Are you considering installing a heat pump? A large number of Samsø’s homes are heated using heat pumps, but why are they good to have and how do they work? Ole Hemmingsen is a blacksmith and plumber on Samsø, and he explains the basic workings of heat pumps.
What is a heat pump?
It’s a device that converts heat from the ground and pumps it throughout your house using either air or water. There are three types of heat pumps: geothermal heat, air-to-air, and air-to-water.
How do heat pumps work?
Using an evaporator, the heat pump absorbs energy from the environment, which causes the refrigerant to boil and evaporate. The steam is then compressed inside the compressor, the pressure increases and the temperature rises.
The refrigerant then releases its heat in the condenser, where it cools and turns back into a liquid that flows through the thermo-valve, where the process starts all over again. It’s in the condenser that the heat from the refrigerant is transferred to the home’s heat distribution system, either in the form of a water-conductor central heating system, or as heated air that can be blown into the house.
Why is a heat pump preferable to a fossil-fuel based heating source?
A heat pump has limited carbon dioxide (CO2) emissions because it gets its electricity from a fossil-free energy source. On top of this, you get 4-5 times the amount of energy out of a heat pump than that which goes into it, depending on which power source the heat pump is connected to. If it gets its energy from an old oil furnace, there may be negative energy utilization.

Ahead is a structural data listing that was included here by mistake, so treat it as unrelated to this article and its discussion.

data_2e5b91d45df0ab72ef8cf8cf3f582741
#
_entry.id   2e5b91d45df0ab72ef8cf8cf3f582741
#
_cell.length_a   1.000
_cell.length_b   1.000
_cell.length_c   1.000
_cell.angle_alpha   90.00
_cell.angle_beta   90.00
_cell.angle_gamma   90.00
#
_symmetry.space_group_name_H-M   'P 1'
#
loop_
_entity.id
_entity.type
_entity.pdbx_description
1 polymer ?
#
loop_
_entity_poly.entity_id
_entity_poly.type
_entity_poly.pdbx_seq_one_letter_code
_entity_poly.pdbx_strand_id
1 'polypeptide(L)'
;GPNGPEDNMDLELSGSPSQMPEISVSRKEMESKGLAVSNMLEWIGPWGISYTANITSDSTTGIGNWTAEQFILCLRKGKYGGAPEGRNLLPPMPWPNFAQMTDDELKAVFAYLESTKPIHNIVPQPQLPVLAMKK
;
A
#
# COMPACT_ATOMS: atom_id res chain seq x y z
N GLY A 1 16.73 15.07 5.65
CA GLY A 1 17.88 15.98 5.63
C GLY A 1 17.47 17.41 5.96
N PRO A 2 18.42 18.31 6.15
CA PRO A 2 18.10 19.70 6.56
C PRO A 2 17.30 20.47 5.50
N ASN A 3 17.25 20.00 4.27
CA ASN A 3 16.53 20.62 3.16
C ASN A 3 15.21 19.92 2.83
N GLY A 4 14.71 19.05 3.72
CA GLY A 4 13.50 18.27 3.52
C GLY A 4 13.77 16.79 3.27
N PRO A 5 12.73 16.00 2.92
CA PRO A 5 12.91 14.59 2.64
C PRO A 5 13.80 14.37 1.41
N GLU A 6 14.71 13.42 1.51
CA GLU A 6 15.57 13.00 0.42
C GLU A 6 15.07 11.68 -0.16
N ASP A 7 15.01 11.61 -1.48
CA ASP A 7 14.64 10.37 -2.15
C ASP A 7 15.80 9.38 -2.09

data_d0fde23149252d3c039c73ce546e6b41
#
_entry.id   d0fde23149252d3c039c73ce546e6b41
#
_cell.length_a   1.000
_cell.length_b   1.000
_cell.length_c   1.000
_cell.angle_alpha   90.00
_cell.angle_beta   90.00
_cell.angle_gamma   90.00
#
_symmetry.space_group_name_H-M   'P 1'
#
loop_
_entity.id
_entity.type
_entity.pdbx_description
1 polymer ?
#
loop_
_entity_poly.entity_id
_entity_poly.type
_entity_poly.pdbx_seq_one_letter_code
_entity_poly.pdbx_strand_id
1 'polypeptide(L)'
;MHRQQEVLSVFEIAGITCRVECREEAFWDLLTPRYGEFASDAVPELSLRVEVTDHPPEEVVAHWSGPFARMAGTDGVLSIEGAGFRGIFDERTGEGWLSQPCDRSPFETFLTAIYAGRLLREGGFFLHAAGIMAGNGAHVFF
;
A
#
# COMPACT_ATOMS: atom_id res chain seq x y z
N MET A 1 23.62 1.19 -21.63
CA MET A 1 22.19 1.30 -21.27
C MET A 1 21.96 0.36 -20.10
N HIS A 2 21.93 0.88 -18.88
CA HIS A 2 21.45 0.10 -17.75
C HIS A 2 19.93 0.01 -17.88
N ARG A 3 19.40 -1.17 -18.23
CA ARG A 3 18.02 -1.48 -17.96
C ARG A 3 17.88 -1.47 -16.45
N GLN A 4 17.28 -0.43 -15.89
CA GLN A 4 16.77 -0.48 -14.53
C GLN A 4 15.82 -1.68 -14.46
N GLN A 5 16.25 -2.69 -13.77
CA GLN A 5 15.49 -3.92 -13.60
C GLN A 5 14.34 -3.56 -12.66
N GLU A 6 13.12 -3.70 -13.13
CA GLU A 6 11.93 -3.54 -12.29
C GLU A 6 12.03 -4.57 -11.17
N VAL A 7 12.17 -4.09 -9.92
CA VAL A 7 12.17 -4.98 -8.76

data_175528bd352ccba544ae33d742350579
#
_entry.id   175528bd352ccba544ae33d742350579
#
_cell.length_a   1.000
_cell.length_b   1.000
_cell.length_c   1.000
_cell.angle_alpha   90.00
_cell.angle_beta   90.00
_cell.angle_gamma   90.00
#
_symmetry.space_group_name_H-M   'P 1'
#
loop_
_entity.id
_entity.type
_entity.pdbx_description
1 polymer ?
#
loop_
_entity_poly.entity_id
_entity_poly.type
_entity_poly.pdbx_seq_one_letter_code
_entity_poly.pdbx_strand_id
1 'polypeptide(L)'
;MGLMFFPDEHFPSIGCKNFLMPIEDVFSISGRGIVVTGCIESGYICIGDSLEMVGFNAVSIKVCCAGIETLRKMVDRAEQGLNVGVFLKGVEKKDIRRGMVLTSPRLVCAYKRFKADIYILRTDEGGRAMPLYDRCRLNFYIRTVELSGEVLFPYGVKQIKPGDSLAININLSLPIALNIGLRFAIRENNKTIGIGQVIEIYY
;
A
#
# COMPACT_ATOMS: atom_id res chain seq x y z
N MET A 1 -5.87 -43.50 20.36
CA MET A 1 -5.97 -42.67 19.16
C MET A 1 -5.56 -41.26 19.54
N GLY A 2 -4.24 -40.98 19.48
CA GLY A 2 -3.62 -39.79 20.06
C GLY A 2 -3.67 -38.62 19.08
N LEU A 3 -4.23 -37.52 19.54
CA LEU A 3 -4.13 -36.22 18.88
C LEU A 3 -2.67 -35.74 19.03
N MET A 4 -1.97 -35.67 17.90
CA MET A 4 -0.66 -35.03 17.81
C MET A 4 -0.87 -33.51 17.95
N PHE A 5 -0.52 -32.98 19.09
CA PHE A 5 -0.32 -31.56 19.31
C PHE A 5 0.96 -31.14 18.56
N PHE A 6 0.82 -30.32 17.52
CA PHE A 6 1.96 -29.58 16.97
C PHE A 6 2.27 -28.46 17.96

There are three kinds of heat pumps: How do you know which one to choose?
If you want to install a heat pump in a house where there is only electric heating, the air-to-air heat pump is ideal. This is especially true for holiday homes. If instead you have a central heating system with radiators, it’s perhaps better with a water-conducting air-to-water heat pump system, combined with geothermal heating. The latter is most commonly used, but requires a reasonably large area outside where hoses can be buried. Air-to-water is smart if you want heated floors, because you make optimal use of the surplus heat.
Why are there so many heat pumps particularly on Samsø?
There have been some good plumbers on the island who have understood the value of their products, given the increased attention paid to the negative impact of CO2 emissions on our environment. Eighty-percent of the year-round homes on Samsø that are not connected to district heating use heat pumps, and we have less than 200 oil furnaces left on the island.
Worth knowing about heat pumps:
Brands: There are myriad of brands produced in Denmark and abroad. Vølund, Boss, Danfoss and Panasonic all produce heat pumps, but which brand you choose depends on your needs and budget. You can buy heat pumps from your local plumbing installer.
Price estimates: Air-to-air pumps cost between 14-18,000 Danish kroner. (€1,900-2,400); air-to-water approximately 100,000 kroner (€13,500), while geothermal heat pumps costs about 125,000 kroner (€16,800). All prices include installation, which takes about 2-3 days depending on which solution you choose. Always remember to take advantage of the Danish tradesman deduction.
Savings: Compared to oil furnaces, you will approximately halve your annual heating costs. Furthermore, if your consumption is over 4,000 kilowatts, you can save around 62 øre (8 eurocents) per kilowatt through the public energy savings subsidy.
Maintenance: A heat pump should be inspected regularly and replaced every 10-15 years in order to stay in step with technological advances. Heat pumps are becoming more and more effective every year, and it is worth replacing them to achieve savings that newer models offer. Many also supplement their heat pump with a wood pellet stove, for which you can also receive subsidies.
Read more about heat pumps and their possibilities at www.energitjenesten.dk